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Posted by Ivan Talaichuk on December 6, 2017
High-performing and highly available Scale-Out File Server with SMB3

There’s, probably, no IT administrator who hasn’t heard of SMB3 (Server Message Block). is an application-layer network protocol, developed by Microsoft mostly to provide shared access to the files, and allowing communication between nodes. SMB has been designed as a tool for the creation of a DOS-based network file system, but Microsoft took the initiative and renamed SMB into CIFS later on (Common Internet File System) and continued further developing it. The second version – SMB 2.0, has been introduced in Windows Vista with a wide range of new features, thus it became clear that Microsoft was working hard to improve this protocol.

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Posted by Didier Van Hoye on November 21, 2017
Take a look at Storage QoS Policies in Windows Server 2016

In Windows Server 2016 Microsoft introduced storage Quality of Service (QoS) policies.  Previously in Windows Server 2012 R2, we could set minimum and maximum IOPS individually virtual hard disk but this was limited even if you could automate it with PowerShell. The maximum was enforced but the minimum not. That only logged a warning if it could be delivered and it took automation that went beyond what was practical for many administrators when it needed to be done at scale. While it was helpful and I used it in certain scenarios it needed to mature to deliver real value and offer storage QoS in environments where cost-effective, highly available storage was used that often doesn’t include native QoS capabilities for use with Hyper-V.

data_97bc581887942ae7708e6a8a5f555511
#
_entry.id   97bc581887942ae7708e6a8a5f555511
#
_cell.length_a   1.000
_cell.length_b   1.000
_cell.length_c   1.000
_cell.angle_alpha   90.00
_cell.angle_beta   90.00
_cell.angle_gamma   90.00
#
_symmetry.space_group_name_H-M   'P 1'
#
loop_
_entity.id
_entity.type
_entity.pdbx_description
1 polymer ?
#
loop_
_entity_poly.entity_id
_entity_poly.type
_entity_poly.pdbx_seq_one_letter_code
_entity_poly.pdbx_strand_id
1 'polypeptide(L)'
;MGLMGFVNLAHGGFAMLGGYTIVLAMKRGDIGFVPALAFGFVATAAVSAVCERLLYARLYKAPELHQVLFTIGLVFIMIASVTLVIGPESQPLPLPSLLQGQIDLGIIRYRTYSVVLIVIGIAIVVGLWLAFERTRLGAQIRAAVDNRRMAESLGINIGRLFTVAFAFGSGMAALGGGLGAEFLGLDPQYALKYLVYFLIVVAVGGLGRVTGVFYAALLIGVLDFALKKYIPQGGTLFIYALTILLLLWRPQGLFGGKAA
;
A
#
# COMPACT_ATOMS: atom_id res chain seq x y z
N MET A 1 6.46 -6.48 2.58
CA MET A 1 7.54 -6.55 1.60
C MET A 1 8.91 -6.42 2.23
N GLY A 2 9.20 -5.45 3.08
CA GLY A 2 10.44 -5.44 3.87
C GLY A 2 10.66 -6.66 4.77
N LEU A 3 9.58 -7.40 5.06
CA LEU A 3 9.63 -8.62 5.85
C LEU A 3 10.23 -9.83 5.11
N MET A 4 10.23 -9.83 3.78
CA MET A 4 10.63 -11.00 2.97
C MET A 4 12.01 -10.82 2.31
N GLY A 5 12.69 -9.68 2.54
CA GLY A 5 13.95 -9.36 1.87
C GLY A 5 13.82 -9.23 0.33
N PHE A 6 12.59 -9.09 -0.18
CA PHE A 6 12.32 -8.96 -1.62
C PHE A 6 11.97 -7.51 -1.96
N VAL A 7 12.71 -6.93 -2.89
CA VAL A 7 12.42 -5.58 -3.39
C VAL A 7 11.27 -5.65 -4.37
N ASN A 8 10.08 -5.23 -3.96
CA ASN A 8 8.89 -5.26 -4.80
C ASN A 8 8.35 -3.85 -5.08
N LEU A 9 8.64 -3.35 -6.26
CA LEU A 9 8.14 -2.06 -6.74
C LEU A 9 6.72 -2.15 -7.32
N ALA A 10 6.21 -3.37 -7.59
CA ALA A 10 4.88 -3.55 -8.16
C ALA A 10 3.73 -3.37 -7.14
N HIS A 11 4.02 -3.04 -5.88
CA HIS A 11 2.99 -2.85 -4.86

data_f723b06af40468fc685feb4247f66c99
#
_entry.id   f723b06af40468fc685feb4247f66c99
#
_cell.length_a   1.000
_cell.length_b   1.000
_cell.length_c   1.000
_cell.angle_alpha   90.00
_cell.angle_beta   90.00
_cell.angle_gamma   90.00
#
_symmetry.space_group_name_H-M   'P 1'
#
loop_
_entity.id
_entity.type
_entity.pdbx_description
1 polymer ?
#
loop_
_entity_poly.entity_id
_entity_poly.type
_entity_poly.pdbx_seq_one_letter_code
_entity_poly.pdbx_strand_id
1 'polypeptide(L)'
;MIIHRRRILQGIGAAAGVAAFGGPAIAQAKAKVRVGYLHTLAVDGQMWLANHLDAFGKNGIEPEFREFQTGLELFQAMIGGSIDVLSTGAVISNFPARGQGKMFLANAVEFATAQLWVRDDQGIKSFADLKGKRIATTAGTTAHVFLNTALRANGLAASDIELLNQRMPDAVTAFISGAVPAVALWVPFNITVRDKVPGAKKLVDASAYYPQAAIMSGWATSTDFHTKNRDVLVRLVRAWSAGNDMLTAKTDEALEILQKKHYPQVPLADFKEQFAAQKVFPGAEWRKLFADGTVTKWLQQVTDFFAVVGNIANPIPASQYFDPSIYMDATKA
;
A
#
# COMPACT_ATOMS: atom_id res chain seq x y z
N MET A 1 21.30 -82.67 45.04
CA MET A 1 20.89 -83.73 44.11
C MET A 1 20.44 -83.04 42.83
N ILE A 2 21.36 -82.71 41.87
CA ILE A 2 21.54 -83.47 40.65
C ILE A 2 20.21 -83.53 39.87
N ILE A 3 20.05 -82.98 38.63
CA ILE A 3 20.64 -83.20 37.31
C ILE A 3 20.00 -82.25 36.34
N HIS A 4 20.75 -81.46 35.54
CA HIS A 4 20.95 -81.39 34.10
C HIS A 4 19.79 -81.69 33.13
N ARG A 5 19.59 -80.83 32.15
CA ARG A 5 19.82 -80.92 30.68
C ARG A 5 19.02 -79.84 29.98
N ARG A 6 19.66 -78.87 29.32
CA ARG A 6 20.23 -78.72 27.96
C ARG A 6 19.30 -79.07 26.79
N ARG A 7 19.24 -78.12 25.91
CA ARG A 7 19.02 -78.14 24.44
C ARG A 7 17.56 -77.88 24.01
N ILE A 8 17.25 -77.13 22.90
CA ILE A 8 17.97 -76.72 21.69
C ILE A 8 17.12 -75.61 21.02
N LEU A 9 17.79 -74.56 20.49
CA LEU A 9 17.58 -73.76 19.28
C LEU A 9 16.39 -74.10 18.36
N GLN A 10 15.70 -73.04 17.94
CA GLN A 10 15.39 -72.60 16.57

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Posted by Anton Kolomyeytsev on October 17, 2014
Storage Replica: “Shared Nothing” Scale-Out File Server

This post is about Microsoft Storage Replica – a disaster recovery tool, introduced by Microsoft in Windows Server 2016. It is a part of series about this technology, which is all featured on this blog. Basically, the post is a practical guide for building a “Shared Nothing” Scale-Out File Server, prepared by StarWind engineers after they did it themselves. The “Shared Nothing” is an architecture, which implies that each node is self-sufficient and completely independent, which makes the system more reliable. It got its name because the nodes don’t have a shared storage at all, moving closer to eliminating the single point of failure. The architecture is almost infinitely scalable, becoming popular with use cases where unpredictable and explosive growth is typical.

Storage replication
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